Bipolar disorder: What can psychotherapists learn from the cognitive research?
Article first published online: 6 APR 2007
Copyright © 2007 Wiley Periodicals, Inc., A Wiley Company
Journal of Clinical Psychology
Special Issue: Bipolar Disorder
Volume 63, Issue 5, pages 425–432, May 2007
How to Cite
Johnson, S. and Tran, T. (2007), Bipolar disorder: What can psychotherapists learn from the cognitive research?. J. Clin. Psychol., 63: 425–432. doi: 10.1002/jclp.20361
- Issue published online: 6 APR 2007
- Article first published online: 6 APR 2007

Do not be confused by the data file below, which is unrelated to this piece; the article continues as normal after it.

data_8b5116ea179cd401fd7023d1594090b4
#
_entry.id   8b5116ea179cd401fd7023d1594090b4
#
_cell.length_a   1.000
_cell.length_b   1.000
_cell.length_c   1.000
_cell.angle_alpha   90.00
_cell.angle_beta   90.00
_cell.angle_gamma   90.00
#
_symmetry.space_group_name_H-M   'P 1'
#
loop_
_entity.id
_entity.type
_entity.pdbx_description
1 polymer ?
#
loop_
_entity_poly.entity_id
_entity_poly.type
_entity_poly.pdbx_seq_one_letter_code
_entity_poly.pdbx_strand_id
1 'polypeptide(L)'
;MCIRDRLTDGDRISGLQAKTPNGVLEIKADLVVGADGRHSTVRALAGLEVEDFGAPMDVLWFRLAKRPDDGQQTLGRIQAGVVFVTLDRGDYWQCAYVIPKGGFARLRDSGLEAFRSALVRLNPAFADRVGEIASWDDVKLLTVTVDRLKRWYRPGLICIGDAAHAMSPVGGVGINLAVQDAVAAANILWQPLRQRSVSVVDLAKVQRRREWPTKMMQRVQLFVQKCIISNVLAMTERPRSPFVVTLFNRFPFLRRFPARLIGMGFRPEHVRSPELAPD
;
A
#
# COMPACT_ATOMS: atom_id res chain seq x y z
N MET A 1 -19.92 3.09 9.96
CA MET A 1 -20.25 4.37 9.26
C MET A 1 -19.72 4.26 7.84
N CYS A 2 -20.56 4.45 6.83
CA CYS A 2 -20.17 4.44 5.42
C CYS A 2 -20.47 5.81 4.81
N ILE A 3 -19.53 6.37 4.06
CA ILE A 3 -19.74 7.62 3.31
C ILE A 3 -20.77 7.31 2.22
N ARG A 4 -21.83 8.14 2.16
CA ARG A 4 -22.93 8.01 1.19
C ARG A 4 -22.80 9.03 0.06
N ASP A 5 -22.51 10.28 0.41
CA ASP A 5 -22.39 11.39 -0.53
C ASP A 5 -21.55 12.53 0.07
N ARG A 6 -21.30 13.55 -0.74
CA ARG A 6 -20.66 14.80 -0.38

Randomized controlled trials of psychological treatment, principally cognitive therapy, for bipolar disorder have yielded inconsistent results. Given the status of this evidentiary base, we provide a more fine-grained analysis of the cognitive profiles associated with bipolar disorder to inform clinical practice. In this practice-friendly review, we consider evidence that both negative and positive cognitive styles are related to bipolar disorder. Cross-sectional and prospective evidence suggest that negative cognitive styles are related to depression within bipolar disorder, but there also is evidence that bipolar disorder is related to an elevated focus on goals as well as to increases in confidence during manic states. With such findings as backdrop, we consider the outcomes of psychological treatments for bipolar disorder and advance several suggestions for clinical practice. © 2007 Wiley Periodicals, Inc. J Clin Psychol: In Session 63: 425–432, 2007.